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Hancock Movie

Updated on December 25, 2012

My God who green-lights this nonsense. This movie was like three separate scripts, put into a blender, and sold as one story. It was not like one of those good blends either like a strawberry banana smoothie. No, no, no, this was if some blended fried chicken and a powdered jelly doughnut. Like Wanted this movie is horribly schizophrenic with slapstick comedy next to serious drama leaving me asking, what is this movie, what am I supposed to think, what is the theme? Theme will be addressed later. The best example of this schizophrenia I can remember is when Hancock (Will Smith) discovers that Mary (Charlize Theron), Ray Embry's (Jason Bateman) wife also has super powers. All of the sudden the theme should take an enormous sift, all new super hero themes are just available. Except then slap stick ensues. Hancock uses a fork to see if he can stab her. Obviously, he cannot, she is super. I will let the fork slide. The movie does have a comedic element, and one test is acceptable. However, then he busts a rolling pin over her head, and threatens to hit her with two frying pans. Alright, I saw that routine from the Three Stooges and they were not trying to analyze the mythology of superheroes.

The other problem with the story is that it starts out realistically addressing the problem of superheroes, meaning the millions and billions of dollars in destruction they cause while saving people. Also, Hancock is a jerk, which is a completely foreign personality for a super hero. The first third of the film is Ray, a PR specialist, trying to change Hancock's image. All very interesting, though I would have altered the theme, I am still getting to that. However, the film then changes because Mary is also a superhero, who is trying not to be super. Apparently, there were other superheroes paired up as husband and wife. When they are close they lose their powers, far away they have powers. They were created millions of years ago. Why is all this important? I have no idea. Nothing is developed. Nothing is really answered. It is like they finished filming the first third of the movie and said, "Uh oh, the movie's over. Forty-five minute! That's not long enough. Quick someone think of something. Coffee boy what should we add."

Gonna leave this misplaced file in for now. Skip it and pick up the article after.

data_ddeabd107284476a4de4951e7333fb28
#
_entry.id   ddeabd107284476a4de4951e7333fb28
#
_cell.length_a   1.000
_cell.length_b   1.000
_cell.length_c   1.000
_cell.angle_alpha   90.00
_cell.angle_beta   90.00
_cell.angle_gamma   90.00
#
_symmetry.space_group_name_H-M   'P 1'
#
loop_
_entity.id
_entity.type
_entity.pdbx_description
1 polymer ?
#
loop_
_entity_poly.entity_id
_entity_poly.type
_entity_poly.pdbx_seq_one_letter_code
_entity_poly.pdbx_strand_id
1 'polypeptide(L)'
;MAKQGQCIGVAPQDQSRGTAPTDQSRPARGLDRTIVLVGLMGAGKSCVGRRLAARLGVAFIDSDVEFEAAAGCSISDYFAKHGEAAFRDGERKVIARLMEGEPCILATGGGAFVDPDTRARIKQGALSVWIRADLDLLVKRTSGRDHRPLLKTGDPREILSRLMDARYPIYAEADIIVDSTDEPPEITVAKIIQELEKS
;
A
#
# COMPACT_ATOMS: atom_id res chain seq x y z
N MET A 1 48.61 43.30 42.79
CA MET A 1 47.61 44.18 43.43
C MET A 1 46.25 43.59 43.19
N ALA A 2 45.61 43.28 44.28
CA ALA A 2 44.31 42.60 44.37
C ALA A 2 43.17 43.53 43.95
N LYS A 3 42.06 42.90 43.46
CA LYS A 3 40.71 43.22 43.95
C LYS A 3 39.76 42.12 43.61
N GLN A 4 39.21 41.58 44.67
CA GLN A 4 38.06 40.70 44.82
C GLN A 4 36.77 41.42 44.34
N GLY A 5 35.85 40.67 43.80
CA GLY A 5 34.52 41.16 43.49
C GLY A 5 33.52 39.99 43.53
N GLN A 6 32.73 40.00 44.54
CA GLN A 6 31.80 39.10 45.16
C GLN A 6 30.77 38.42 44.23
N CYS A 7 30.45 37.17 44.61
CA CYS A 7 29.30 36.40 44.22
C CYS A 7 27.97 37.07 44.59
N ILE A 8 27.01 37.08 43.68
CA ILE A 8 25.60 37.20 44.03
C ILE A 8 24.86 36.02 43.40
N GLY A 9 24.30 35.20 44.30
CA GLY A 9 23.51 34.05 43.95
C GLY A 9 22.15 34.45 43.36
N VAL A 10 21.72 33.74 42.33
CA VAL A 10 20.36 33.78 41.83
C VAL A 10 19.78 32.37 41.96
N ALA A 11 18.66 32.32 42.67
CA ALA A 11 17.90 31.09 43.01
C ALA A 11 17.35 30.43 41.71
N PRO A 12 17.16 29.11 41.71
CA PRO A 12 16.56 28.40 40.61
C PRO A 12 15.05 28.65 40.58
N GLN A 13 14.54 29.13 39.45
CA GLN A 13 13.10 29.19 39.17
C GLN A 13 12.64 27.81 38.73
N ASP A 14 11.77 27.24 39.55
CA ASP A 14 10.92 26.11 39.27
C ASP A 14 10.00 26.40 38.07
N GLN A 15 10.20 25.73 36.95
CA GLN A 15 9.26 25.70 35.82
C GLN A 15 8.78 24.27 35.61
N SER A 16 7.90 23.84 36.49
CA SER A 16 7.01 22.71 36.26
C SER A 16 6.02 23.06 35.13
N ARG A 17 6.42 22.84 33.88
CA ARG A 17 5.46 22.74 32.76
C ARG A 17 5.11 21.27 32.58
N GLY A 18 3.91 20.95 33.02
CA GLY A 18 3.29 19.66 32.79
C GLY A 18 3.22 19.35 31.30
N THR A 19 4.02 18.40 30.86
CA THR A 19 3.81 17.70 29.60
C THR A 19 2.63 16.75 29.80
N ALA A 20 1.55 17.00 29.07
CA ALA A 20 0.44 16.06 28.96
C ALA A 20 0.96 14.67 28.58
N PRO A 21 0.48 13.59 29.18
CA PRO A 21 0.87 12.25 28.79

Finally, my favorite, and most important part, theme, which also appears to have gone through a blender, like Wanted 's theme. The overarching theme is that suffering is virtuous and happiness. Wrong, wrong, wrong, wrong. I will not explain why this is wrong. I have done it several times. However, I will explain how the movie shows this. Ray has this organization called All Heart, and he wants business to join to change the world. What businesses have to do to join is to give away some product they make for free to people who really need it. This is paralleled by Hancock, a super hero who is not interested in being nice, helping others, etc. However, Ray says he should, and makes Hancock give a speech saying, "You [other people] deserve better from me. I will be better." The movie is all about sacrificing the self for others. In a final blow, there is the stranger incomprehensible mythology between Mary and Hancock. They love one another, yet when they are near one another they lose their powers and they become mortal. Love is selfishness, but by being selfish they are punished. Therefore, they must live their lives away from one another so they do not basically kill one another by causing the other to become incredibly week. Again, sacrificing the self, one's happiness, for others. However, this theme is then corrupted, it is already a corrupt theme but then it is contradicted. Mary says she is happier living with Ray. So, one needs to sacrifice for others, one cannot pursue his own desires, but Mary is being selfish by living with Ray and not with Hancock. Therefore, she should be with neither of them. The theme could have been straightened out to be more virtuous if Mary just said, "Hancock, I do not like living with you, leave me alone." Of course, no one understands that is virtuous.

The reason Hancock gets a half star more than Wanted is the basic idea. A jerk superhero that causes massive destruction on his escapades is held accountable can be a far better film than the one produced.


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